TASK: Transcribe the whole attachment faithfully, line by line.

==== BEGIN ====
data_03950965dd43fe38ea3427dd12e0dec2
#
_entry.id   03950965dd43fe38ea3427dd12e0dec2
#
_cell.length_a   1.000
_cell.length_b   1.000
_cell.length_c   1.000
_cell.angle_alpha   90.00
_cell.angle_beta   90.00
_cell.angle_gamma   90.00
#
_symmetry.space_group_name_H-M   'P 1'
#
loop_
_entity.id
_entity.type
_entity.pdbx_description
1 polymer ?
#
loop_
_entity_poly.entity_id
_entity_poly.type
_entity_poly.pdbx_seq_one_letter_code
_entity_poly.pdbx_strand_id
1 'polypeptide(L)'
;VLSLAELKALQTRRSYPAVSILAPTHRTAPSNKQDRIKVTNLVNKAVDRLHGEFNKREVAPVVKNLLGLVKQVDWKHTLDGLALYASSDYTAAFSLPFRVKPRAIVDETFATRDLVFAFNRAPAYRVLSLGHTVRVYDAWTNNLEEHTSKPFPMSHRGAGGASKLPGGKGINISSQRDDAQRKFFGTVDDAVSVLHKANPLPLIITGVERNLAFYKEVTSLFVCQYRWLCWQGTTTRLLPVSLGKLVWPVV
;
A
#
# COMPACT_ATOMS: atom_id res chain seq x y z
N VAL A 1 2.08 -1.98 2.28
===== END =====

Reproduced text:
data_03950965dd43fe38ea3427dd12e0dec2
#
_entry.id   03950965dd43fe38ea3427dd12e0dec2
#
_cell.length_a   1.000
_cell.length_b   1.000
_cell.length_c   1.000
_cell.angle_alpha   90.00
_cell.angle_beta   90.00
_cell.angle_gamma   90.00
#
_symmetry.space_group_name_H-M   'P 1'
#
loop_
_entity.id
_entity.type
_entity.pdbx_description
1 polymer ?
#
loop_
_entity_poly.entity_id
_entity_poly.type
_entity_poly.pdbx_seq_one_letter_code
_entity_poly.pdbx_strand_id
1 'polypeptide(L)'
;VLSLAELKALQTRRSYPAVSILAPTHRTAPSNKQDRIKVTNLVNKAVDRLHGEFNKREVAPVVKNLLGLVKQVDWKHTLDGLALYASSDYTAAFSLPFRVKPRAIVDETFATRDLVFAFNRAPAYRVLSLGHTVRVYDAWTNNLEEHTSKPFPMSHRGAGGASKLPGGKGINISSQRDDAQRKFFGTVDDAVSVLHKANPLPLIITGVERNLAFYKEVTSLFVCQYRWLCWQGTTTRLLPVSLGKLVWPVV
;
A
#
# COMPACT_ATOMS: atom_id res chain seq x y z
N VAL A 1 2.08 -1.98 2.28